Mimetic Monday: January 25, 2021
Posted On January 25, 2021 | 0 comments
Here is this week’s Mimetic Monday: the art, people, and news that inspire imitation—for better or for worse.
- ⬆️ What I’m reading. Even the world’s greatest ideas die in the skull-sized kingdoms of the people who have them—unless they know how to communicate them effectively with others. Despite the mimetic explosion of Tik-Tok, Instagram reels, and now Clubhouse (drop-in audio chats), the written word isn’t going anywhere. An essay, for example, allows a writer to “formulate and organize an informed, coherent and sophisticated set of ideas about something important.” But when freedom of speech is threatened, logical arguments written as non-fiction don’t always work. Throughout history, many writers have put their most heterodox or dangerous ideas in the mouths of court jesters, drunks, and social outcasts so they don’t appear too threatening. Nietzsche did this in The Gay Science. The film A Quiet Place contains a powerful message about the family and human life, but it made it past the Hollywood censors because it was wrapped in horror. You need to get creative. You need style. This brings me to my recommendation: I’m loving a book about how to write with style by Kurt Vonnegut and one of his former graduate students, Suzanne McConnell. It’s called “Pity the Reader: On Writing With Style.” I dare say it’s the best book on style I’ve ever read. (Sorry to my trad readers—I still love Strunk & White.) The most important point when it comes to style, of course, is to find your own—but that doesn’t mean you have to go at it alone. We’re social creatures, and our styles—just like our desires—develop in the course of our interactions with others. This book should be one of them.
- ⬆️ Who’s inspiring me. Jamil Zaki, a professor of psychology at Stanford University and the director of the Stanford Social Neuroscience Laboratory. I heard him recently on Dax Shepard’s Armchair Expert podcast. Zaki is speaking and writing about the importance of empathy, but doing so with solid research to back it up. He opens his book The War for Kindness with a heart-wrenching but powerful story about his childhood navigating the minefields of divorced and warring parents who wanted to conscript him into their own side of the war. He learned to empathize with both his mother and his father, which allowed him to stay connected to each of them despite their severed connection to each other.
- 🤔 What I’m Struggling With. How do we build a healthier human ecology when it comes to communication, particularly with social media? There are no easy answers. A friend asked me the haunting question this morning: If you had had $1 billion and known what you know now 10-15 years ago, could you have done anything to change the situation we’re in? Could you have created something better? I have to admit that I don’t know. But there are now signs of hope. My friend Sarah Cone has started a promising new platform called Column/, which encourages thoughtful, text-based discussion. (And it has a beautiful aesthetic.) I curate a “column” about Girard there. On the other hand, there is Clubhouse—a popular forum for drop-in audio chats that has the potential to be majorly disruptive to podcasts and other forms of traditional media. I’ve been poking around on Clubhouse, too (I formed a “Mimesis & Culture” club, which you’re welcome to join). I have no idea what will emerge as the important social innovation that we’ll still be talking about 10 years from now. For now, I’m kicking a lot of tires, creating as much value as I can, and seeing what sticks. I suspect that’s the most important component to the social platform of the future: the one that focuses just as much on value capture as value creation. And by “value capture” I don’t just mean captured value to the creator or the ability to “monetize” one’s “content”—I mean captured value for society. For the human person.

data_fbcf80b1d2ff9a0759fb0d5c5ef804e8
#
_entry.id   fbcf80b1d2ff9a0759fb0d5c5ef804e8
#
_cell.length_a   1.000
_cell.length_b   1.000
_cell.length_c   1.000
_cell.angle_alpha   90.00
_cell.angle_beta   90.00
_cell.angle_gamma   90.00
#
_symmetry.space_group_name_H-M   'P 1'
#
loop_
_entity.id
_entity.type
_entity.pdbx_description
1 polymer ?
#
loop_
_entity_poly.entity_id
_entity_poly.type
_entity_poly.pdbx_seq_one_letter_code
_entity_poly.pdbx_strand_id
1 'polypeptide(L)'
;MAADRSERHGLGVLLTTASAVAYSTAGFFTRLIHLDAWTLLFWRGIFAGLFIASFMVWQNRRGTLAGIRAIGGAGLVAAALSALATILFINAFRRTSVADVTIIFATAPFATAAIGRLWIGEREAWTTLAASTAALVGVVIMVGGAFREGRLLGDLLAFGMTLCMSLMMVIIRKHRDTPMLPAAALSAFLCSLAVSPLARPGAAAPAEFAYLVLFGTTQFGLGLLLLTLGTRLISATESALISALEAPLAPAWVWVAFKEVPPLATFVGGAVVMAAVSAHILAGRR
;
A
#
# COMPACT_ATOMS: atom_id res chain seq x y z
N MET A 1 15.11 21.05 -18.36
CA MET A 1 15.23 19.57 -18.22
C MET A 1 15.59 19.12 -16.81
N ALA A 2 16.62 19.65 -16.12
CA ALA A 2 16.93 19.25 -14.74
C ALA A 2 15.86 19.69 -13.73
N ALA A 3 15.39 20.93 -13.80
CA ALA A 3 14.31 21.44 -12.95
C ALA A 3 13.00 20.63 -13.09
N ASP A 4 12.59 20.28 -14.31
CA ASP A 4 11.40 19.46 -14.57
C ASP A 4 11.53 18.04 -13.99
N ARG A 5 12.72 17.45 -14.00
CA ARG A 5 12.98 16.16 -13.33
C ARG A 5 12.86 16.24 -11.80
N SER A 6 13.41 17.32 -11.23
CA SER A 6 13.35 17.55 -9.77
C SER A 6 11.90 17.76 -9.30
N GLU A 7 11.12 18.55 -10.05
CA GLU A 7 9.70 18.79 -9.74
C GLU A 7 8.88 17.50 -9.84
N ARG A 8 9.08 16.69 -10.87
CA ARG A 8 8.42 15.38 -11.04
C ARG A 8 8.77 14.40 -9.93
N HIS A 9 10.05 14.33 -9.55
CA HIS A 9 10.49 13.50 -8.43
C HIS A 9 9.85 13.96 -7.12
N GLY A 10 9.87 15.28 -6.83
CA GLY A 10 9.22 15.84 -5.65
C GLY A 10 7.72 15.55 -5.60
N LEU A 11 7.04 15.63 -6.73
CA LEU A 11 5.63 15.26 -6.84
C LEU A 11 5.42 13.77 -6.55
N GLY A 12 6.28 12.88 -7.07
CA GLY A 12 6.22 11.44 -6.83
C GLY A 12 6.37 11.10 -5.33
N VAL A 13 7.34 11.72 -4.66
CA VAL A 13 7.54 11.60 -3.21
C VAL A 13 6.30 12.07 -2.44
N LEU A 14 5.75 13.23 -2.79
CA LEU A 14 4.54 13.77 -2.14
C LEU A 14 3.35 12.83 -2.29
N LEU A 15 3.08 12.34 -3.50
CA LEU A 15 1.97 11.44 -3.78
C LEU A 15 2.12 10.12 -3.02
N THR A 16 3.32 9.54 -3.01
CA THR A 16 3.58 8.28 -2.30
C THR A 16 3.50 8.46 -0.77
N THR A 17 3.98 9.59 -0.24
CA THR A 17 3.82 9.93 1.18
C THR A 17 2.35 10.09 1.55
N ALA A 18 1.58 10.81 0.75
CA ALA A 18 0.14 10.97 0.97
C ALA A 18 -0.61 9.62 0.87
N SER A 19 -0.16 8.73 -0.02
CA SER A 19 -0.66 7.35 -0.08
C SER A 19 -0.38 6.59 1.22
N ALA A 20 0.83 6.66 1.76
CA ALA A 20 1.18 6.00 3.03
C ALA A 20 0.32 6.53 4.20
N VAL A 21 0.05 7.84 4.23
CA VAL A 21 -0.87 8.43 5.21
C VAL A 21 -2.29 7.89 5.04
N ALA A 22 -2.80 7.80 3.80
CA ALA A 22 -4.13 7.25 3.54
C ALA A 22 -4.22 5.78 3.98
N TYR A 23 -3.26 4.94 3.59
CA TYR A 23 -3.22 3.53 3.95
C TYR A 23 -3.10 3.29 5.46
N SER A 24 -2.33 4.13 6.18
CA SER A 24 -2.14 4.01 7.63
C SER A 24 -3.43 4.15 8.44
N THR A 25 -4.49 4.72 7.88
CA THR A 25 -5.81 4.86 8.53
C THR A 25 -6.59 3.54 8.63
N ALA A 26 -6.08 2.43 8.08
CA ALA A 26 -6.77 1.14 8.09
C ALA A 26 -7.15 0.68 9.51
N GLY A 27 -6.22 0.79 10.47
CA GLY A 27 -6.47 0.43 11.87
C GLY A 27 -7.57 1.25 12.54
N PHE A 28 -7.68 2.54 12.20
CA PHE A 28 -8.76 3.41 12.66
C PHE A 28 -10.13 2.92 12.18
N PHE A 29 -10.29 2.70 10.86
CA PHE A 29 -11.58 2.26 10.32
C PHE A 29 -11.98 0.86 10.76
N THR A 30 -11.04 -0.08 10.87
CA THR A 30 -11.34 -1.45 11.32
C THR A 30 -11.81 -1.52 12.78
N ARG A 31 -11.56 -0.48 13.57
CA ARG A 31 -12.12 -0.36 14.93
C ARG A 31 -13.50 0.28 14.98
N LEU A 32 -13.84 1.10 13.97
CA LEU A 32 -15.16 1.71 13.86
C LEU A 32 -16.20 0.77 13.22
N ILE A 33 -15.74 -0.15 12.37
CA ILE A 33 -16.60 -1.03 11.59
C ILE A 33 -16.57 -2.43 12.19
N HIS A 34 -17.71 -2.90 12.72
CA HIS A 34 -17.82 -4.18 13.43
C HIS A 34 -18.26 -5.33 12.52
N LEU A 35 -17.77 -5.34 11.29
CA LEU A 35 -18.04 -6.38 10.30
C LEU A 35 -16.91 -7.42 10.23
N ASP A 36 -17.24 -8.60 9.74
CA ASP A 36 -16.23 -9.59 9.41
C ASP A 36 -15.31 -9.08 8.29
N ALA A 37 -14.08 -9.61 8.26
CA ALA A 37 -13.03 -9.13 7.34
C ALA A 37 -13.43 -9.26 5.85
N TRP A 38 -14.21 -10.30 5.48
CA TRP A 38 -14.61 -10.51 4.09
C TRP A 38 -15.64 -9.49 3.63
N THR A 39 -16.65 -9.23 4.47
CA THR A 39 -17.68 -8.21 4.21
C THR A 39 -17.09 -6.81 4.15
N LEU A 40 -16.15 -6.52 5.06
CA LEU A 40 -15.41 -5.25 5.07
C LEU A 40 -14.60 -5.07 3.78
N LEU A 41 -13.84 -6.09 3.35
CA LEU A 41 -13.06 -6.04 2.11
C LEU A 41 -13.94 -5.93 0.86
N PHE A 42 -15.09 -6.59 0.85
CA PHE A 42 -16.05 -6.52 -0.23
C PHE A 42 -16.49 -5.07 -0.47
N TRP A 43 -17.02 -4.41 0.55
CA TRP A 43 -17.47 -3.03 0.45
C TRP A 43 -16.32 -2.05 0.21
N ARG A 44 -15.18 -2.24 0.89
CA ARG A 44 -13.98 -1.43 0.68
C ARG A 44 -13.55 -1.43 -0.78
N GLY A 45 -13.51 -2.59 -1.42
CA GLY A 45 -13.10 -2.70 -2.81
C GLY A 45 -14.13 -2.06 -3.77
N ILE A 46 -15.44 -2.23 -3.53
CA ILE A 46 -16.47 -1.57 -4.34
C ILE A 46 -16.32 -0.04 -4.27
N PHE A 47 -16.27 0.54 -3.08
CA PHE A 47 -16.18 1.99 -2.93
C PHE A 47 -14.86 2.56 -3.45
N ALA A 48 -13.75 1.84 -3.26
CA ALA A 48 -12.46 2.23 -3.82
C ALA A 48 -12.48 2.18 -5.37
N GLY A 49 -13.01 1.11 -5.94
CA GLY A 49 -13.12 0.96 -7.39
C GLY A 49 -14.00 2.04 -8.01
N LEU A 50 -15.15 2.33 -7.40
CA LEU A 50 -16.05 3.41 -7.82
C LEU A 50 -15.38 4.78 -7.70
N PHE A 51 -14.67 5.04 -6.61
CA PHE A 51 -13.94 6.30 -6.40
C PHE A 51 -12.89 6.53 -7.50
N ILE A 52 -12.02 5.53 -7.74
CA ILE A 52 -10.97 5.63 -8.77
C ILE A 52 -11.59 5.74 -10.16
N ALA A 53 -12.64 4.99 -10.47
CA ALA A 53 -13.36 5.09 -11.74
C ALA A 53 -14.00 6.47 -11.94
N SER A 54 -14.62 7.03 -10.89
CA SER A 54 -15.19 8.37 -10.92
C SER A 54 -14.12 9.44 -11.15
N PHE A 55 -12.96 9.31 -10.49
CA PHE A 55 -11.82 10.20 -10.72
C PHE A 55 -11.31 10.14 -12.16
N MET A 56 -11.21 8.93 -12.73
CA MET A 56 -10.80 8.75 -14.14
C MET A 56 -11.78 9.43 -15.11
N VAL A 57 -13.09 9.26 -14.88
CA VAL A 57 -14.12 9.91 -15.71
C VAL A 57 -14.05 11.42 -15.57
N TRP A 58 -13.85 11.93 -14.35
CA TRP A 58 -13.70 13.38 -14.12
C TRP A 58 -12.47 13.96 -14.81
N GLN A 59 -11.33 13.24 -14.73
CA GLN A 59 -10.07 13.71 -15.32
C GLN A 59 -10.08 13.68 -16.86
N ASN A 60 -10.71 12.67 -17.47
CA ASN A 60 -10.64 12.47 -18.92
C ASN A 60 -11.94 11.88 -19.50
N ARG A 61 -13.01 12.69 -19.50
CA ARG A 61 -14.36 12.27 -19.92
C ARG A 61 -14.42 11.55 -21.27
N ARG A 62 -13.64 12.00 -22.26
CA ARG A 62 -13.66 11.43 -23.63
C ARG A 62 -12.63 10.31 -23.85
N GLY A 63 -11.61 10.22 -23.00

Comments or questions? You can send me a tweet @lukeburgis (adding #mimeticmonday helps me find it). You can also text me at (+1) 202-918-3743. Was this email forwarded to you? (This email 🥰’s forwards, by the way.) If so, you can sign-up anywhere here.
Have a wonderful week, everyone—
Here’s to us all wanting more by Sunday,
P.S. My publisher, St. Martin’s Press, is giving away 100 copies of my upcoming book, Wanting. You can enter the Goodreads contests here for a chance to win. The contest runs until February 24.
P.S.S. A new edition of the Anti-Mimetic newsletter, Cargo Cult Startups, is out featuring excerpts of a conversation between me and Peter Thiel.